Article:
Date of Award

Spring 2012

Document Type


Degree Name

Master of Science (MS)



First Advisor

Liu, Dawei

Second Advisor

Bradley, Thomas

Third Advisor

Toth, Jeffrey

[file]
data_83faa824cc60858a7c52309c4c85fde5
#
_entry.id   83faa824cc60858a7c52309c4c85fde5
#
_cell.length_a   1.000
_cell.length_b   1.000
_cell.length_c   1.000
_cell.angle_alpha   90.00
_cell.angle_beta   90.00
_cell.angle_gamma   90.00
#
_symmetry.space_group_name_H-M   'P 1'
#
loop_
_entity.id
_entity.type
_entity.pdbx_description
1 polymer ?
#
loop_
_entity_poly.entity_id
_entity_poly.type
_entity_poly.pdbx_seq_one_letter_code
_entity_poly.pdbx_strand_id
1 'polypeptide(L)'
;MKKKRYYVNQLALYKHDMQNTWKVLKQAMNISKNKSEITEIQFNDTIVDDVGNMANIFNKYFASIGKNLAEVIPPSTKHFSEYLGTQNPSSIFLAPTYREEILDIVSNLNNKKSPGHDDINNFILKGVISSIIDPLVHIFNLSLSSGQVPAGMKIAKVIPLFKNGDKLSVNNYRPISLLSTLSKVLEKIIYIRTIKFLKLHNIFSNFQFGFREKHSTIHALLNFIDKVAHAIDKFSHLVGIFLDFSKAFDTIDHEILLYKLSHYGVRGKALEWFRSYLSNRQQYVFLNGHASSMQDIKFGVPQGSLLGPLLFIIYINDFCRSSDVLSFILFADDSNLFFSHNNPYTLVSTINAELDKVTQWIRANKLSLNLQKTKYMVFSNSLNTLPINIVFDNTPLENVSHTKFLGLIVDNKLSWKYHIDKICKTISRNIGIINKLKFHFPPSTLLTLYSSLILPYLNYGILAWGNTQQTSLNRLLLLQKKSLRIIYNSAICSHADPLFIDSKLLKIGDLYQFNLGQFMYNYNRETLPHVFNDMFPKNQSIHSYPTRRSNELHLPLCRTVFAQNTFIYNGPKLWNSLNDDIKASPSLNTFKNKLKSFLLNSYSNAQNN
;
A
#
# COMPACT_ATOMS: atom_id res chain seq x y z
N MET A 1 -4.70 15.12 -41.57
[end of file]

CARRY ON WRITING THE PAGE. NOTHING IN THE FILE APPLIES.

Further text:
Root resorption is an adverse consequence of orthodontic treatment, and currently no effective treatment method exists. Extracorporeal shock wave (ESW) has been applied to enhance angiogenesis, growth and healing of bone, but the effects of ESW on root resorption have not been studied. Cementoblasts are the cells responsible for forming and repairing cementum covering the dental root, and ESW may enhance this reparative process. The purpose of this study was to investigate the effects of ESW on cementoblasts to determine if ESW could potentially be used to treat root resorption. OCCM.30 cementoblasts were prepared in suspension at a density of 107/ml and placed in Eppendorf tubes which were held in a specially designed apparatus to focus the shock waves at the cells. Using the focused shock wave stimulator (Storz Medical AG, Switzerland), the cells were subjected to a single dose of 2000 impulses of ESW at their assigned energy level (0.1mJ/mm2, 0.25mJ/mm2 or 0.5mJ/mm2). Controls were set under identical conditions without ESW application. Immediately after ESW stimulation, the amount of ATP release was measured since ATP is an early messenger in bone modeling regulation. Cell viability was tested to determine if any dose level caused cell death. After 24 hours of post stimulation incubation, the cells were lysed to test functional protein productions of sclerostin (SOST), a negative regulator of bone formation, receptor activator NFkB ligand (RANKL), a direct stimulator of bone resorption, and osteopontin (OPN), a regulator of osteoclastogenesis. After ESW application, ATP levels in the medium and high-dose groups were found to be significantly increased in a dose-dependent manner. High-dose ESW significantly decreased cell viability. SOST protein was significantly decreased only at the dose level of 0.25mJ/mm2 (n=3, p<0.05). OPN was significantly increased at 0.1mJ/mm2 and 0.5mJ/mm2 (n=3, p<0.01), but not at the 0.25mJ/mm2 energy level. RANKL was not significantly changed with any of the doses. Our data suggest that ESW at an energy level of 0.25mJ/mm2 anabolically modulates bone remodeling by decreasing SOST production but not affecting RANKL and OPN production significantly. These findings suggest that ESW could potentially be used to treat root resorption in orthodontics.